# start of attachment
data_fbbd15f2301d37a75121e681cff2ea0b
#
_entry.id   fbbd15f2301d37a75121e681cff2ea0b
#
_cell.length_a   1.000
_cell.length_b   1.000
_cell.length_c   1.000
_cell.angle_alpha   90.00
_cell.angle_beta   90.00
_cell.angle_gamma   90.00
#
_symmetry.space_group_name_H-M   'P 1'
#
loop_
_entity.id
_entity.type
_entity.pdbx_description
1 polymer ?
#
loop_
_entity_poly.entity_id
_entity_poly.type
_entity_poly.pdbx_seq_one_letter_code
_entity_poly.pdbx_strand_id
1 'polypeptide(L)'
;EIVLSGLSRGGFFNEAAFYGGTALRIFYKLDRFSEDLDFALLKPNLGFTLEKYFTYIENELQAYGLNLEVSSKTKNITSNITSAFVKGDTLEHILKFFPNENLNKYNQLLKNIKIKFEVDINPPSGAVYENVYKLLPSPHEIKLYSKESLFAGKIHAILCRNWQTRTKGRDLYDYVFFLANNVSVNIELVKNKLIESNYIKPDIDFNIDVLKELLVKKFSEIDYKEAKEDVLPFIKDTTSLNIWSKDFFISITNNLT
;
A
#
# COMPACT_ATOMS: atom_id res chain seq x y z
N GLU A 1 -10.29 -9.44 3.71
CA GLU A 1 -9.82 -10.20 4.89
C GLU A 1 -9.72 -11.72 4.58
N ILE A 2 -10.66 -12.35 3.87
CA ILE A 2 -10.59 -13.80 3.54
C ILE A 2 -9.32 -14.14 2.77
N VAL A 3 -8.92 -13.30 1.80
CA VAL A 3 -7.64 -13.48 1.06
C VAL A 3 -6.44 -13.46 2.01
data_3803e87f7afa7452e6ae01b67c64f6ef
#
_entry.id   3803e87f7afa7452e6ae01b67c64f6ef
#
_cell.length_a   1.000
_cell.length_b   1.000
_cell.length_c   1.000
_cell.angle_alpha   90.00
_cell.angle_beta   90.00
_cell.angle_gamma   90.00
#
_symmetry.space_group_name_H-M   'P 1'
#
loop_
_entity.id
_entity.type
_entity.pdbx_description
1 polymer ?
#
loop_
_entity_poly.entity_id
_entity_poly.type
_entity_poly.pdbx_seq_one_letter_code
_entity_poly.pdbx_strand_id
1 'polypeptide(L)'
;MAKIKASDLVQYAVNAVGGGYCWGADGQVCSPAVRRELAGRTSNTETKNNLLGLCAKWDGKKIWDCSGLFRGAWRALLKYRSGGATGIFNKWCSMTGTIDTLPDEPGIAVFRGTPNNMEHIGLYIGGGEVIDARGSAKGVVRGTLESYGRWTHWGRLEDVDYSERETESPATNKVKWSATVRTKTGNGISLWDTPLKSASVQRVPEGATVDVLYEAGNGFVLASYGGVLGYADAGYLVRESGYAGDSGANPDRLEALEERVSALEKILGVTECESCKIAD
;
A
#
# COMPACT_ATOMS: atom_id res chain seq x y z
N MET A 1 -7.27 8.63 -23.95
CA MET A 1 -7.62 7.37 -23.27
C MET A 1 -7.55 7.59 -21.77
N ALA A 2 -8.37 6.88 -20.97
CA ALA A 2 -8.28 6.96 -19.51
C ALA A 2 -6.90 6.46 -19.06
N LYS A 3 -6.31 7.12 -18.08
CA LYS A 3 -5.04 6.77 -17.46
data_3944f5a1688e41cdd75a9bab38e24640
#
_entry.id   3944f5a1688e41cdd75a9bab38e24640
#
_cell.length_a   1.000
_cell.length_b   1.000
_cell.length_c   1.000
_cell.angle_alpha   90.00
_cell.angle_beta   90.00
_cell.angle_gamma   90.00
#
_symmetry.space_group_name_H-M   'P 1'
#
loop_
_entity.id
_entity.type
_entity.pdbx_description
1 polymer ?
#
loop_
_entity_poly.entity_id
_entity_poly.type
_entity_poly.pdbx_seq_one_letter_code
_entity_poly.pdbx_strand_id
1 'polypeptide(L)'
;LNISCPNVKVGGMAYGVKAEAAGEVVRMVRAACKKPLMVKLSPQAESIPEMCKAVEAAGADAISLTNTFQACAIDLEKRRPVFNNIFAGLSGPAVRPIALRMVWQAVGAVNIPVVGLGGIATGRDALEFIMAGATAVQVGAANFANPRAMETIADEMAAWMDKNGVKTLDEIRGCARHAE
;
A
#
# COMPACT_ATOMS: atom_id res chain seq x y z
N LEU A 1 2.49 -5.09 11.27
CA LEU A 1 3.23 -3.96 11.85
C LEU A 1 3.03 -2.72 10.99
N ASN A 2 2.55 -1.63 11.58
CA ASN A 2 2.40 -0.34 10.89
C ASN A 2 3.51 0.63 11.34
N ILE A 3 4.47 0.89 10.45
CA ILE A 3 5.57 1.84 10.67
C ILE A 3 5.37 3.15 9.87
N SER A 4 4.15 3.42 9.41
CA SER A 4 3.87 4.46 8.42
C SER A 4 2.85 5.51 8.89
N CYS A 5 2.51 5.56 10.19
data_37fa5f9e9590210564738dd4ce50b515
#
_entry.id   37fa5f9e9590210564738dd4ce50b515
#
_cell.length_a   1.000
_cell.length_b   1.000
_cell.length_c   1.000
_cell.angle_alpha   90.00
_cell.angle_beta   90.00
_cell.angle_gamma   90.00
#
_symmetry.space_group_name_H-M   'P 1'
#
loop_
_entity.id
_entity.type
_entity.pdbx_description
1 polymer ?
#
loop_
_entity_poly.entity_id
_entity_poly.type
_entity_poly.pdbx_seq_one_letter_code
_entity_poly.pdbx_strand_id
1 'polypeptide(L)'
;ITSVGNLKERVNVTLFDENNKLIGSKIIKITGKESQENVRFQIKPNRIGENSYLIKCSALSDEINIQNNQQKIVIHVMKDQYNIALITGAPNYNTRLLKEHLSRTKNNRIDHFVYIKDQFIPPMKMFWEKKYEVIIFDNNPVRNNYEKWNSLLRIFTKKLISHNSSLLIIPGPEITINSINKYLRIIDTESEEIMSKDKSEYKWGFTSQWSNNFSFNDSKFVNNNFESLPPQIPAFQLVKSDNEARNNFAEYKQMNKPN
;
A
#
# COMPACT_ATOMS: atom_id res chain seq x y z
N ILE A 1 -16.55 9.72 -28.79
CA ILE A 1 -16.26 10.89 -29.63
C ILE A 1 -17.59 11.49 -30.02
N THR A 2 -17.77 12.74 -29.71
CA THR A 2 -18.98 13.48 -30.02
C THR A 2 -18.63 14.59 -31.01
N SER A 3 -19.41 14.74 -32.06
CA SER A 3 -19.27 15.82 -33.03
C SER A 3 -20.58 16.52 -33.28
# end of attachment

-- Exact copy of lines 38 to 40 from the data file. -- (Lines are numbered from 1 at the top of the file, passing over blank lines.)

CA VAL A 3 -7.64 -13.48 1.06
C VAL A 3 -6.44 -13.46 2.01
data_3803e87f7afa7452e6ae01b67c64f6ef